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THE CANADIAN EXAMPLE: TOBACCO COMPANIES CONVICTED OF CONTRABAND

In Canada, in 2008 and 2010, the three major tobacco companies were convicted of contraband and entered civil settlements with federal and provincial governments. The convictions followed guilty pleas and resulted in fines of C$525 million, the largest in Canadian history. Civil payments totalled C$1.175 billion, with fines and civil payments together totalling C$1.7 billion (US$1.3 billion).

These outcomes arose from actions in the 1990s when the three major tobacco companies in Canada exported vast quantities of Canadian made and branded cigarettes tax-exempt to the U.S., knowing that these cigarettes would return to Canada illegally as contraband. The result was that an estimated 25-30 per cent of the Canadian market in 1993 was contraband. At the time, the companies claimed that they were not doing anything illegal.

The contraband situation prompted the federal government and 5 of 10 provincial governments in 1994 to reduce tobacco tax rates (the rates were not fully restored until 2002) . This had a serious adverse impact on smoking prevalence trends, especially among youth. Moreover, government tobacco tax revenue decreased substantially following the reduction in tax rates.

Eventually there were criminal investigations, including Royal Canadian Mounted Police (RCMP) searches and document seizures at tobacco company offices. The three companies that were convicted and entered civil settlements were Imperial Tobacco Canada (British American Tobacco subsidiary); Rothmans, Benson & Hedges (Philip Morris International subsidiary); and JTI-Macdonald (now a Japan Tobacco International subsidiary, but previously, in the 1990s as RJR-Macdonald, an R.J. Reynolds subsidiary). Also, Northern Brands International, a U.S. subsidiary of R.J. Reynolds, was convicted in both Canadian and US courts.

Governments recovered only a small percentage of the total revenue lost. In subsequent court filings, federal and provincial governments estimated that more than C$10 billion was forgone. Adding in the lower revenue following the tax rollback, the forgone revenue would be much, much higher.

The Canadian experience shows not only the importance of high tobacco taxes and contraband prevention, but also demonstrates that the tobacco industry has engaged in illicit trade on a massive scale and cannot be trusted.

Rob Cunningham, Canadian Cancer Society

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E-cigarettes aren’t risk-free, but still less harmful than cigarettes

A simple search of ‘Sourcewatch Heritage Institute’ shows who controls their paid for writings.

PHE has egg on its face for its 95% safer faux pas based on a single report from 12 people, as emerging studies show ecigs are anything but safe. Indeed PHE is now at a loss to explain that the longest (10 year) longitudinal study of 200,000 UK adult vapers showed that Ecigs DO NOT WORK FOR SMOKING CESSATION(Beard- West). A similar recent smaller study at Georgia State Uni proved the same. A study by Kulick et al of 50,000 adults in 28 EC countries found ecigs depressed smoking cessation. Franzen et al found ecigs elevated the heart rate for longer than cigarettes. Tang et al of NYU found aldehydes in ecigs are more toxic than nitrosamines in cigarettes & lead to endothelial cell damage, DNA damage of heart & bladder cells. The tobacco industry is in the business of selling nicotine, an addictive psychoactive drug. They want the electronic delivery device to be their new delivery service so they can continue to profit from the demise of others & the continued addiction of youth to nicotine. As shown elsewhere more than 60% of ecig users become dual users thus a double whammy they will never shake. HKG must ban these devices & SCMP should ban such infomercials.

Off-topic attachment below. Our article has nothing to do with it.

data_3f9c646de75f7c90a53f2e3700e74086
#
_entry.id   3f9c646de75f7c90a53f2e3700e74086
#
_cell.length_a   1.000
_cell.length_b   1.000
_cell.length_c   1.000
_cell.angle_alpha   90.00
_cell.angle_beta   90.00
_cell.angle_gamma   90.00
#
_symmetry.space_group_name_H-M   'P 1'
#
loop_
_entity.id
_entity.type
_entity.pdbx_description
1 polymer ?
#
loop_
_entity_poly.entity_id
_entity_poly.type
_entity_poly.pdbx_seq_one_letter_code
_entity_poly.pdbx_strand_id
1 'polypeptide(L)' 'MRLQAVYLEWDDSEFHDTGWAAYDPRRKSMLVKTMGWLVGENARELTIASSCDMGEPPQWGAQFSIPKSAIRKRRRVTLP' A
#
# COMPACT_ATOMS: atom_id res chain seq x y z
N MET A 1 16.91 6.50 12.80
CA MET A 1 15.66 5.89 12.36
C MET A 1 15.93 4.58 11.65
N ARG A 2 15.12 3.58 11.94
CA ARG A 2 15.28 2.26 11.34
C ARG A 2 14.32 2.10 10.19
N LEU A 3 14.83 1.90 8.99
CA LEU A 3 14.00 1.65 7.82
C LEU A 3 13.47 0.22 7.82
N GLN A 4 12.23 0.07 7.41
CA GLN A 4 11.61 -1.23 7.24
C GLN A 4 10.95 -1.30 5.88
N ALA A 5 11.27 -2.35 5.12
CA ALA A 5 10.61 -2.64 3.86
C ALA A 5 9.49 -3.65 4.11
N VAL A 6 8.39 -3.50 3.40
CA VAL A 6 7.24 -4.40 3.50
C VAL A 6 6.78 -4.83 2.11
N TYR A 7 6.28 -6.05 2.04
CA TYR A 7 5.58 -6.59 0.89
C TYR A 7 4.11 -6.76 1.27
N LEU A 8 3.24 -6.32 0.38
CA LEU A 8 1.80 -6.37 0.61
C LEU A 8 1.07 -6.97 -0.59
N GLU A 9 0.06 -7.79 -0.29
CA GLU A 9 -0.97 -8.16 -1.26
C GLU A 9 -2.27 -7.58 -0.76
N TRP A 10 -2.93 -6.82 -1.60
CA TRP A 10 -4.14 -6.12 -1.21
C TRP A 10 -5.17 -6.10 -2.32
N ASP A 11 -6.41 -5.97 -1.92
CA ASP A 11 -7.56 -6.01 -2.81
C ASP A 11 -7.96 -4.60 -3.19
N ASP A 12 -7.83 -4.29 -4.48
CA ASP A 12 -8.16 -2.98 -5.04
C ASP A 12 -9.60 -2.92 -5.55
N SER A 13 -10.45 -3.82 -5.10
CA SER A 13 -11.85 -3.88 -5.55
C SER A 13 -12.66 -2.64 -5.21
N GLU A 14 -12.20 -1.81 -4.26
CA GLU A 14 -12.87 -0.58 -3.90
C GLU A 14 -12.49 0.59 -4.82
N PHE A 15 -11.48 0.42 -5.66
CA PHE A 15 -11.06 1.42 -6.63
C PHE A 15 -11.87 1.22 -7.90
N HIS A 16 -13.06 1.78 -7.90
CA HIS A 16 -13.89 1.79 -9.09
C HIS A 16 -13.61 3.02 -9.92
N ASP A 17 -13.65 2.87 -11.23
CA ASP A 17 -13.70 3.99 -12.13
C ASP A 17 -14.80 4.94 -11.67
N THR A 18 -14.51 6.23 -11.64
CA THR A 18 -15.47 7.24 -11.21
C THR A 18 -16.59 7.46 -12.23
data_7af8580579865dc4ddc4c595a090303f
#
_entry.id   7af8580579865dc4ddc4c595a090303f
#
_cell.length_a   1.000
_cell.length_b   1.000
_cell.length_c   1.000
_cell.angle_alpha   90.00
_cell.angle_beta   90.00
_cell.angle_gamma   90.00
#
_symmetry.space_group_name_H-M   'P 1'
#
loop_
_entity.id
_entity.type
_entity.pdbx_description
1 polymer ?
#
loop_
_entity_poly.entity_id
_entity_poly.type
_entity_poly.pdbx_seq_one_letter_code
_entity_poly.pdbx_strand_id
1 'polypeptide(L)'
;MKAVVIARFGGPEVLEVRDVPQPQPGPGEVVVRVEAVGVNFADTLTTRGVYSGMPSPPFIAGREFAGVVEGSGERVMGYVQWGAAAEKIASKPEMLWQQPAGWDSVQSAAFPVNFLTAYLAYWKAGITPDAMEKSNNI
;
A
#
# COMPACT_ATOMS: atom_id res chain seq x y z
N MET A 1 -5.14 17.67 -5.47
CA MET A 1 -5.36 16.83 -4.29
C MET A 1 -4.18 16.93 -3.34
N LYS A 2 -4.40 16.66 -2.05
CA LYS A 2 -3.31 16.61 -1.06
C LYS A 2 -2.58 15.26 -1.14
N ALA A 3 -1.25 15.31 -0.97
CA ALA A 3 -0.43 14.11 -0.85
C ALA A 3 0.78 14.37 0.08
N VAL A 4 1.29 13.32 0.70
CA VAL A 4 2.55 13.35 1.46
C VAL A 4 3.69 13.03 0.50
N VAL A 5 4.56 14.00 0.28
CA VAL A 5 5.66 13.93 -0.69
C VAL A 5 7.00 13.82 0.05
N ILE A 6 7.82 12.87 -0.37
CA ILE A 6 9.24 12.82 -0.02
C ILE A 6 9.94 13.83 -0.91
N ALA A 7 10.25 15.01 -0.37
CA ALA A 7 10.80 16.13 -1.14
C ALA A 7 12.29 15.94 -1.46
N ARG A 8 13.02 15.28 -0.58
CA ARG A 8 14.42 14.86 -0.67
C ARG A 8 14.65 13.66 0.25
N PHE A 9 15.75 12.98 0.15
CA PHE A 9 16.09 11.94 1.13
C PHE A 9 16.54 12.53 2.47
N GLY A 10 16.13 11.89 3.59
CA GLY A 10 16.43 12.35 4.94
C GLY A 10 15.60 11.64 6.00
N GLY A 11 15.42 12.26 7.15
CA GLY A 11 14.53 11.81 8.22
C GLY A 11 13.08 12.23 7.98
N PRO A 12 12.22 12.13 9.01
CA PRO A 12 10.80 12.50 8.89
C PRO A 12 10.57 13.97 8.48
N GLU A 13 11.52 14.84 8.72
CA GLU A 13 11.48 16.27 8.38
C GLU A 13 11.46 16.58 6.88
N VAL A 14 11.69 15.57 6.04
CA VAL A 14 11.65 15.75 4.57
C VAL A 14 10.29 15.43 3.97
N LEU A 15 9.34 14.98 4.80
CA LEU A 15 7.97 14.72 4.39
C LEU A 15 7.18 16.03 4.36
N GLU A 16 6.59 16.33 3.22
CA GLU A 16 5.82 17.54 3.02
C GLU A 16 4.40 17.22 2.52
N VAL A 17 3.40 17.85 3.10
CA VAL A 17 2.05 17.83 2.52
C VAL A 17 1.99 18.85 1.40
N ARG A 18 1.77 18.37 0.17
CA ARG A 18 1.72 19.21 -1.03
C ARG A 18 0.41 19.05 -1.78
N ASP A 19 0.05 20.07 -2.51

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For many cigarette smokers, quitting the habit is a fantasy. However, there are new alternatives to smoking that could turn that into a reality, unless governments get in the way.

Tobacco harm reduction is the idea that smokers should have access to products that meet their nicotine needs in ways that are less harmful than cigarettes. Smokers should not be limited to a single all-or-nothing option: smoke cigarettes or nothing.

New products, such as e-cigarettes and heat-not-burn products, can deliver nicotine in less risky ways than combustible cigarettes. This doesn’t mean there is zero risk [1], but there is far less risk compared to smoking cigarettes.

In a government-commissioned report, Public Health England estimated that e-cigarettes could be 95 per cent less harmful [3] than tobacco cigarettes. In the United States, the Food and Drug Administration is starting to embrace tobacco harm reduction. The New Zealand Ministry of Health recently announced [4] that vaping and heated tobacco products can be sold in the country.

Japan and South Korea are allowing citizens access to new and innovative alternatives to smoking.

This is not to diminish reasonable concerns, such as seeking to limit the use of these products by children. However, these alternative products can be made available to smokers while addressing any legitimate concerns that might exist. Governments should ensure they don’t throw up needless legal obstacles that would prevent innovative products from being available to their citizens.

Daren Bakst, senior research fellow, Roe Institute for Economic Policy Studies, The Heritage Foundation

Source URL: https://www.scmp.com/comment/letters/article/2159806/e-cigarettes-arent-risk-free-still-less-harmful-cigarettes

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